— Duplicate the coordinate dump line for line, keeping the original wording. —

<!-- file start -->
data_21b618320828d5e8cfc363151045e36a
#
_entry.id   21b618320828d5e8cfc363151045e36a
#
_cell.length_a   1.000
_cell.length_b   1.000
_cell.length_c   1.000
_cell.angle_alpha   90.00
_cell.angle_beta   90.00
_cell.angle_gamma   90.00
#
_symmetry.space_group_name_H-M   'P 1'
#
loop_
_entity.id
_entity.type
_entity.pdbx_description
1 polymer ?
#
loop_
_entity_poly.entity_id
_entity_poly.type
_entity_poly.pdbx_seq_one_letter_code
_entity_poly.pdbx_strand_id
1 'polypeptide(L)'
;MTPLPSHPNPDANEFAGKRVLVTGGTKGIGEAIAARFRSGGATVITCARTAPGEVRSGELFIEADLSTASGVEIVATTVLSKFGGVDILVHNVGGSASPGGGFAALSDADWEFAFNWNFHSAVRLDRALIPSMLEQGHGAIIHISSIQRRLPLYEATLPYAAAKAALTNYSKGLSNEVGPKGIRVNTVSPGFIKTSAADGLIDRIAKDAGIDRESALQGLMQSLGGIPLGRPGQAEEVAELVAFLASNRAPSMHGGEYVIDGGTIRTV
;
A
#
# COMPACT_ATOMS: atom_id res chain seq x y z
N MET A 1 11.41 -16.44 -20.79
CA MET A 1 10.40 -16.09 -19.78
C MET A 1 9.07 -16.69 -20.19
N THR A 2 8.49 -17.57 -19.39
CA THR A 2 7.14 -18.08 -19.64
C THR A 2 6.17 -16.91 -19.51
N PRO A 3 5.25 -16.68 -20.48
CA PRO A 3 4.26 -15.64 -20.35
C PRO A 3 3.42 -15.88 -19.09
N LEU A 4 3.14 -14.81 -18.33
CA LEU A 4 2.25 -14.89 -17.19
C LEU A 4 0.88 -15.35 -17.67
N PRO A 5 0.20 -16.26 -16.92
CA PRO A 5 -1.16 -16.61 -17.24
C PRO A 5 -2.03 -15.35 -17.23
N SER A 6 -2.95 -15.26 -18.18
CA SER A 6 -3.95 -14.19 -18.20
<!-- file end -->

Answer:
data_21b618320828d5e8cfc363151045e36a
#
_entry.id   21b618320828d5e8cfc363151045e36a
#
_cell.length_a   1.000
_cell.length_b   1.000
_cell.length_c   1.000
_cell.angle_alpha   90.00
_cell.angle_beta   90.00
_cell.angle_gamma   90.00
#
_symmetry.space_group_name_H-M   'P 1'
#
loop_
_entity.id
_entity.type
_entity.pdbx_description
1 polymer ?
#
loop_
_entity_poly.entity_id
_entity_poly.type
_entity_poly.pdbx_seq_one_letter_code
_entity_poly.pdbx_strand_id
1 'polypeptide(L)'
;MTPLPSHPNPDANEFAGKRVLVTGGTKGIGEAIAARFRSGGATVITCARTAPGEVRSGELFIEADLSTASGVEIVATTVLSKFGGVDILVHNVGGSASPGGGFAALSDADWEFAFNWNFHSAVRLDRALIPSMLEQGHGAIIHISSIQRRLPLYEATLPYAAAKAALTNYSKGLSNEVGPKGIRVNTVSPGFIKTSAADGLIDRIAKDAGIDRESALQGLMQSLGGIPLGRPGQAEEVAELVAFLASNRAPSMHGGEYVIDGGTIRTV
;
A
#
# COMPACT_ATOMS: atom_id res chain seq x y z
N MET A 1 11.41 -16.44 -20.79
CA MET A 1 10.40 -16.09 -19.78
C MET A 1 9.07 -16.69 -20.19
N THR A 2 8.49 -17.57 -19.39
CA THR A 2 7.14 -18.08 -19.64
C THR A 2 6.17 -16.91 -19.51
N PRO A 3 5.25 -16.68 -20.48
CA PRO A 3 4.26 -15.64 -20.35
C PRO A 3 3.42 -15.88 -19.09
N LEU A 4 3.14 -14.81 -18.33
CA LEU A 4 2.25 -14.89 -17.19
C LEU A 4 0.88 -15.35 -17.67
N PRO A 5 0.20 -16.26 -16.92
CA PRO A 5 -1.16 -16.61 -17.24
C PRO A 5 -2.03 -15.35 -17.23
N SER A 6 -2.95 -15.26 -18.18
CA SER A 6 -3.95 -14.19 -18.20